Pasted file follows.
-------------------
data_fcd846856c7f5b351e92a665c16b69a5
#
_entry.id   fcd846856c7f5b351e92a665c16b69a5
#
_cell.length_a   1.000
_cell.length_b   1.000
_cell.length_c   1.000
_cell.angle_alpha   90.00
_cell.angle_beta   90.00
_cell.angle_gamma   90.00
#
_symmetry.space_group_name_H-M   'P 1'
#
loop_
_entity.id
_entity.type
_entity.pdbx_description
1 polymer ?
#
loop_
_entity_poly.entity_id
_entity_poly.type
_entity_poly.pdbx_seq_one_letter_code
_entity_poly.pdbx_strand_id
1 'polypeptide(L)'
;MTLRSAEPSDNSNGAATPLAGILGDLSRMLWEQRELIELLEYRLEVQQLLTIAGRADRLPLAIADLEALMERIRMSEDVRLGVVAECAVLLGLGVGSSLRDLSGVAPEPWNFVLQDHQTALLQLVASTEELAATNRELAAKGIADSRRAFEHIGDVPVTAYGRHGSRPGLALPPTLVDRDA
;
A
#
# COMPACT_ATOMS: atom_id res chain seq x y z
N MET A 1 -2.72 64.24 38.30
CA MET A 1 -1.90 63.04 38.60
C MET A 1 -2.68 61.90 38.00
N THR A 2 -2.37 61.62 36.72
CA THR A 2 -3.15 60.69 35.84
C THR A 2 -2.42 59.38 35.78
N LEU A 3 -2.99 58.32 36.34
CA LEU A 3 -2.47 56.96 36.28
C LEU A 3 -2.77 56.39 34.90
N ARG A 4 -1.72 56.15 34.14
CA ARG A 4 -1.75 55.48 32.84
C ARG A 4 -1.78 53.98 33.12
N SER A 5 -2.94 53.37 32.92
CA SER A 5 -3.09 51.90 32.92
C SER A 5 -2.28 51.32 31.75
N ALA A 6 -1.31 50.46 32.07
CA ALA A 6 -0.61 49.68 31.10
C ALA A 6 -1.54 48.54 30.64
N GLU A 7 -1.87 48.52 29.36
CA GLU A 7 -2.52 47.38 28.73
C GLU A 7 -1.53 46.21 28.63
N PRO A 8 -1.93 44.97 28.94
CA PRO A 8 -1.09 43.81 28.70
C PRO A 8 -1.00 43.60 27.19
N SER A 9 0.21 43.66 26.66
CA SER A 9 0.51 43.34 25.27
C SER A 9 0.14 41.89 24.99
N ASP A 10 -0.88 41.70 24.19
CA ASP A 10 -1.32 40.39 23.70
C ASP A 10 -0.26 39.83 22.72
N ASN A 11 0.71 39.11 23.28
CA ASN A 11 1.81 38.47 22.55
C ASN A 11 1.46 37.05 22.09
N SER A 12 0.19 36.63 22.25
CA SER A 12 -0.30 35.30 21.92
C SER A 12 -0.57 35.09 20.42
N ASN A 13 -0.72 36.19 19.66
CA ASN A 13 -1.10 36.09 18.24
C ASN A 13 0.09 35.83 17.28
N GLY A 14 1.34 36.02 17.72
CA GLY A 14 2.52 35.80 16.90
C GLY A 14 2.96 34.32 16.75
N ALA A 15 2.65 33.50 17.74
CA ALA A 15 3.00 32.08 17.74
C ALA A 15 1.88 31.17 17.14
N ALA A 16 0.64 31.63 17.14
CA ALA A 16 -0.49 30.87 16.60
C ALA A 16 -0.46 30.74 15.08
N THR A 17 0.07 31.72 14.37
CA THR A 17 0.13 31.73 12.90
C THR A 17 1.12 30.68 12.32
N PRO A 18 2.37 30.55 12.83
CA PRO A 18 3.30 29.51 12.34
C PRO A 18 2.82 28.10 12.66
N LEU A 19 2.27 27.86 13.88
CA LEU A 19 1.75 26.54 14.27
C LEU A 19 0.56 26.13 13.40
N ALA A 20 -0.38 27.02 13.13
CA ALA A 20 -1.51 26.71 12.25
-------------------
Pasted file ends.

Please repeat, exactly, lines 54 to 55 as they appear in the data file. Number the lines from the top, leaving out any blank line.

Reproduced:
C PRO A 8 -1.00 43.60 27.19
N SER A 9 0.21 43.66 26.66